In Praise of Law Reviews (And Jargon-Filled, Academic Writing)

13 Pages Posted: 1 Sep 2015  

Cass R. Sunstein

Harvard Law School; Harvard University - Harvard Kennedy School (HKS)

Date Written: August 30, 2015

Abstract

Many people, including many lawyers and judges, disparage law reviews (and the books that sometimes result from them) on the ground that they often deal with abstruse topics, of little interest to the bar, and are sometimes full of jargon-filled, excessively academic, and sometimes impenetrable writing. Some of the objections are warranted, but at their best, law reviews show a high level of rigor, discipline, and care; they have a kind of internal morality. What might seem to be jargon is often a product of specialization, similar to what is observed in other fields (such as economics, psychology, and philosophy). Much academic writing in law is not intended for the bar, at least not in the short-term, but that is not a problem: Such writing is meant to add to the stock of knowledge. If it succeeds, it can have significant long-term effects, potentially affecting what everyone takes to be “common sense.”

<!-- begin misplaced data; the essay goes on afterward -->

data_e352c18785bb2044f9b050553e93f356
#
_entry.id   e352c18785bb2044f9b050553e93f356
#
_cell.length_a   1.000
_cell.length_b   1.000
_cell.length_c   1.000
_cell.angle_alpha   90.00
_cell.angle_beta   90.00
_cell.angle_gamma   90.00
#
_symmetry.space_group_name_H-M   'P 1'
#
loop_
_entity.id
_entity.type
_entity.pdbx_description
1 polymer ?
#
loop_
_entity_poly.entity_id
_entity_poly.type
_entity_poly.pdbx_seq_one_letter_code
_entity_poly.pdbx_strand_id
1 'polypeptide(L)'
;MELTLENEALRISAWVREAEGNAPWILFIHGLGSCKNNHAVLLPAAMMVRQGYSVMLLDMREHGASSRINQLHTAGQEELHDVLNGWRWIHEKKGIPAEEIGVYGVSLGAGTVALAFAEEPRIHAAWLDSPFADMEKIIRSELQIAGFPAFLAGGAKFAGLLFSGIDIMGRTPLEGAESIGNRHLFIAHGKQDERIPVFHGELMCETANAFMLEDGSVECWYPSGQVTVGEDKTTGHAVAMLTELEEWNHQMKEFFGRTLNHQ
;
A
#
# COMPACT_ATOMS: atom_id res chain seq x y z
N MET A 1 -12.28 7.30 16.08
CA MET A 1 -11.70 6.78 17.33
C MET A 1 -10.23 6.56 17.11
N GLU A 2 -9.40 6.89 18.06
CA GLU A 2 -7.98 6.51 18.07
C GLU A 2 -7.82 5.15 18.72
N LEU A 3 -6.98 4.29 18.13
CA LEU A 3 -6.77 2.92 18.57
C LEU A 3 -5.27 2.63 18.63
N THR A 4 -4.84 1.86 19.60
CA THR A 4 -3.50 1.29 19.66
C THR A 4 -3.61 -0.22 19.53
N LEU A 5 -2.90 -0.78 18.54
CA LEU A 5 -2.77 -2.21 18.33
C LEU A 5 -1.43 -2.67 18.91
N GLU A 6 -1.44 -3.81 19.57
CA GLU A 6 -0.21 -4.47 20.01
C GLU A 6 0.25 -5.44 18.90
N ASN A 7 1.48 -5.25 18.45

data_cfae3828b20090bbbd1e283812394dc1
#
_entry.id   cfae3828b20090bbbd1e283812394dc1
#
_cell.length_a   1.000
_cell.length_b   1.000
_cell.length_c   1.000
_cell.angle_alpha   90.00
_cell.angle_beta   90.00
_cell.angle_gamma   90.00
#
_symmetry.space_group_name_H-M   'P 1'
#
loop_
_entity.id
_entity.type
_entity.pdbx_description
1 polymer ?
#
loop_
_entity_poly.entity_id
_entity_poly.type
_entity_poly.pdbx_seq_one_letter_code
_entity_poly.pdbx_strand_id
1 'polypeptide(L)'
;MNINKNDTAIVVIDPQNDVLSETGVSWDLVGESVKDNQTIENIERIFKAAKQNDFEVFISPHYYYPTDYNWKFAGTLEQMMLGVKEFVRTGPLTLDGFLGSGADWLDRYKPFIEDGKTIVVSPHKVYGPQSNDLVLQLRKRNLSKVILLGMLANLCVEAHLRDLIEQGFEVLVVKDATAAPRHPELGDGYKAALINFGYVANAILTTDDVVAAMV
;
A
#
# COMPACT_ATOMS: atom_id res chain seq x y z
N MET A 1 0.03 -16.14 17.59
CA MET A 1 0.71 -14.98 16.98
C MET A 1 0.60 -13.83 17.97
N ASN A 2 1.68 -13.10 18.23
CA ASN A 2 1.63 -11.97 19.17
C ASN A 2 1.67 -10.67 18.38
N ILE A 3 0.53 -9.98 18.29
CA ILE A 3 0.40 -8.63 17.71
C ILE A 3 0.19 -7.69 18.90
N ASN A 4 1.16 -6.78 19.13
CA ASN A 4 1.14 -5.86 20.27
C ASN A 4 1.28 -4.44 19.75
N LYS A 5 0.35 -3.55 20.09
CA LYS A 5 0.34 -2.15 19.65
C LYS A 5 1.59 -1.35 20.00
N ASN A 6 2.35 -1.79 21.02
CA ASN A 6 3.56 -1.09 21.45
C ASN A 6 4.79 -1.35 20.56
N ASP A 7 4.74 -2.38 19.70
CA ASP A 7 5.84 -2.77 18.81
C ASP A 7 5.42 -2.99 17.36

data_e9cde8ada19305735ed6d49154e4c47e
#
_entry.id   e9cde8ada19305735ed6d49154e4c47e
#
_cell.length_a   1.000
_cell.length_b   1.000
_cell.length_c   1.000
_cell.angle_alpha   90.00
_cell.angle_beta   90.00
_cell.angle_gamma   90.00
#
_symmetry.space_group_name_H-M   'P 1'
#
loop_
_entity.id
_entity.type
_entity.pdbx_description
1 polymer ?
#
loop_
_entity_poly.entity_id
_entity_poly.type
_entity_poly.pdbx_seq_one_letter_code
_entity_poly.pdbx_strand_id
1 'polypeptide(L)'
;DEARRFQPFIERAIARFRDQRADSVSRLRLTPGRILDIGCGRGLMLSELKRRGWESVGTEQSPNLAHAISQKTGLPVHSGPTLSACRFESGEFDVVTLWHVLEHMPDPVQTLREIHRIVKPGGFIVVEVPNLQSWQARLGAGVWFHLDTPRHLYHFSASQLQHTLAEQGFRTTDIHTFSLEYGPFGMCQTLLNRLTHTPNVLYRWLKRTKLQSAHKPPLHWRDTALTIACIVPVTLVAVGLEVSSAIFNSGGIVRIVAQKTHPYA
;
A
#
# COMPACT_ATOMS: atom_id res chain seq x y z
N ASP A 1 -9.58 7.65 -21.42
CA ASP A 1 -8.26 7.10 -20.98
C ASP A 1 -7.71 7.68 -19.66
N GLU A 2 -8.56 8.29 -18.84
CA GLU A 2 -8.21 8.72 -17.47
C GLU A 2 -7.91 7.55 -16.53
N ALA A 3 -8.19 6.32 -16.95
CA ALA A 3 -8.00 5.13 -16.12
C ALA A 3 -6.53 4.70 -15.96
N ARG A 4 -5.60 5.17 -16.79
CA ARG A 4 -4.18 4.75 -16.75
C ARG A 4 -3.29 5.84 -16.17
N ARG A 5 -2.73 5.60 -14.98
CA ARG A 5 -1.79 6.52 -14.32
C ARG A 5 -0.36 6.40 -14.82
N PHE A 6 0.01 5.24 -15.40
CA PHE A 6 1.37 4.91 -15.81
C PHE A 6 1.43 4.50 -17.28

Keywords: ‪law reviews, jargon, obscurantism‬

Suggested Citation

Sunstein, Cass R., In Praise of Law Reviews (And Jargon-Filled, Academic Writing) (August 30, 2015). Michigan Law Review, Forthcoming. Available at SSRN: https://ssrn.com/abstract=2653321

Cass R. Sunstein (Contact Author)

Harvard Law School ( email )

1575 Massachusetts Ave
Areeda Hall 225
Cambridge, MA 02138
United States
617-496-2291 (Phone)

Harvard University - Harvard Kennedy School (HKS) ( email )

79 John F. Kennedy Street
Cambridge, MA 02138
United States

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